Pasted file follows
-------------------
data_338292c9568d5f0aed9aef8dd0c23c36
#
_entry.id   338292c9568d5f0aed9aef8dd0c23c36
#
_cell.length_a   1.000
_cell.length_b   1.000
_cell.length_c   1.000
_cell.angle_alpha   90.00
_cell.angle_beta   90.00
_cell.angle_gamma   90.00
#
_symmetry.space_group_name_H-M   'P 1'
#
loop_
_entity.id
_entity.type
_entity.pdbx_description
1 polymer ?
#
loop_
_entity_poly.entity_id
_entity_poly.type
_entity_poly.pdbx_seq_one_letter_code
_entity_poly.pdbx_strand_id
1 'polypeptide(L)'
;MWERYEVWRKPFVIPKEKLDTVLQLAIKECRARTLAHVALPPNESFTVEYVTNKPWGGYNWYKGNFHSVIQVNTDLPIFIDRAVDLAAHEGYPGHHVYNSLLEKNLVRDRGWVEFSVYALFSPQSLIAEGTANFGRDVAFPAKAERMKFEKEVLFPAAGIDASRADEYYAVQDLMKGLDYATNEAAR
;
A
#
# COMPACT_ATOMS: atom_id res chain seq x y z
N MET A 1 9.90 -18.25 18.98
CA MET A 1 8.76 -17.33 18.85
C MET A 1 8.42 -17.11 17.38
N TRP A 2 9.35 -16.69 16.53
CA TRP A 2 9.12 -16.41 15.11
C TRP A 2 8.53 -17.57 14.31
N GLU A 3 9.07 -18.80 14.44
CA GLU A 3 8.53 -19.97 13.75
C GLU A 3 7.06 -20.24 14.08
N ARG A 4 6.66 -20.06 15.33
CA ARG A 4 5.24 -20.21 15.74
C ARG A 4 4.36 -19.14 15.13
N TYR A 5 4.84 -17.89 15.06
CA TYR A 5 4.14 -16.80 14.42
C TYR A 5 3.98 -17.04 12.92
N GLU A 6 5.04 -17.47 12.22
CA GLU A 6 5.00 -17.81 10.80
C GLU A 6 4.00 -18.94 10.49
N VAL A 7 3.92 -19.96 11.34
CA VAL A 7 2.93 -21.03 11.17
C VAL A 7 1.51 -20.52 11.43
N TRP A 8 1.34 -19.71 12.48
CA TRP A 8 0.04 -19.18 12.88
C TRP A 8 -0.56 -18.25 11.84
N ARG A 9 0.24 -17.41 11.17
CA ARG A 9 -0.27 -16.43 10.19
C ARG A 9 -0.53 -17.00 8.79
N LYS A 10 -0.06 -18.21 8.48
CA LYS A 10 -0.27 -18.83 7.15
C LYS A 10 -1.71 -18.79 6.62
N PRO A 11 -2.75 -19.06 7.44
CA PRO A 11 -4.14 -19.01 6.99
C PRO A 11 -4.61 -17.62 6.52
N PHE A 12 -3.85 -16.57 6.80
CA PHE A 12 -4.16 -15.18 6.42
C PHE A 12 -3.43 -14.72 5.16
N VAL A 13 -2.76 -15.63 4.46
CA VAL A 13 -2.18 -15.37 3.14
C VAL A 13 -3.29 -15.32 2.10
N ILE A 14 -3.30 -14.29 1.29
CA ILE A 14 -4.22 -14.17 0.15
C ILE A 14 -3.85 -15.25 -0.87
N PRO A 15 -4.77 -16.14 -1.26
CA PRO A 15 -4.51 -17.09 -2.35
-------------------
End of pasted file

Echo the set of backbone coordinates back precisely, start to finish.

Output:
data_338292c9568d5f0aed9aef8dd0c23c36
#
_entry.id   338292c9568d5f0aed9aef8dd0c23c36
#
_cell.length_a   1.000
_cell.length_b   1.000
_cell.length_c   1.000
_cell.angle_alpha   90.00
_cell.angle_beta   90.00
_cell.angle_gamma   90.00
#
_symmetry.space_group_name_H-M   'P 1'
#
loop_
_entity.id
_entity.type
_entity.pdbx_description
1 polymer ?
#
loop_
_entity_poly.entity_id
_entity_poly.type
_entity_poly.pdbx_seq_one_letter_code
_entity_poly.pdbx_strand_id
1 'polypeptide(L)'
;MWERYEVWRKPFVIPKEKLDTVLQLAIKECRARTLAHVALPPNESFTVEYVTNKPWGGYNWYKGNFHSVIQVNTDLPIFIDRAVDLAAHEGYPGHHVYNSLLEKNLVRDRGWVEFSVYALFSPQSLIAEGTANFGRDVAFPAKAERMKFEKEVLFPAAGIDASRADEYYAVQDLMKGLDYATNEAAR
;
A
#
# COMPACT_ATOMS: atom_id res chain seq x y z
N MET A 1 9.90 -18.25 18.98
CA MET A 1 8.76 -17.33 18.85
C MET A 1 8.42 -17.11 17.38
N TRP A 2 9.35 -16.69 16.53
CA TRP A 2 9.12 -16.41 15.11
C TRP A 2 8.53 -17.57 14.31
N GLU A 3 9.07 -18.80 14.44
CA GLU A 3 8.53 -19.97 13.75
C GLU A 3 7.06 -20.24 14.08
N ARG A 4 6.66 -20.06 15.33
CA ARG A 4 5.24 -20.21 15.74
C ARG A 4 4.36 -19.14 15.13
N TYR A 5 4.84 -17.89 15.06
CA TYR A 5 4.14 -16.80 14.42
C TYR A 5 3.98 -17.04 12.92
N GLU A 6 5.04 -17.47 12.22
CA GLU A 6 5.00 -17.81 10.80
C GLU A 6 4.00 -18.94 10.49
N VAL A 7 3.92 -19.96 11.34
CA VAL A 7 2.93 -21.03 11.17
C VAL A 7 1.51 -20.52 11.43
N TRP A 8 1.34 -19.71 12.48
CA TRP A 8 0.04 -19.18 12.88
C TRP A 8 -0.56 -18.25 11.84
N ARG A 9 0.24 -17.41 11.17
CA ARG A 9 -0.27 -16.43 10.19
C ARG A 9 -0.53 -17.00 8.79
N LYS A 10 -0.06 -18.21 8.48
CA LYS A 10 -0.27 -18.83 7.15
C LYS A 10 -1.71 -18.79 6.62
N PRO A 11 -2.75 -19.06 7.44
CA PRO A 11 -4.14 -19.01 6.99
C PRO A 11 -4.61 -17.62 6.52
N PHE A 12 -3.85 -16.57 6.80
CA PHE A 12 -4.16 -15.18 6.42
C PHE A 12 -3.43 -14.72 5.16
N VAL A 13 -2.76 -15.63 4.46
CA VAL A 13 -2.18 -15.37 3.14
C VAL A 13 -3.29 -15.32 2.10
N ILE A 14 -3.30 -14.29 1.29
CA ILE A 14 -4.22 -14.17 0.15
C ILE A 14 -3.85 -15.25 -0.87
N PRO A 15 -4.77 -16.14 -1.26
CA PRO A 15 -4.51 -17.09 -2.35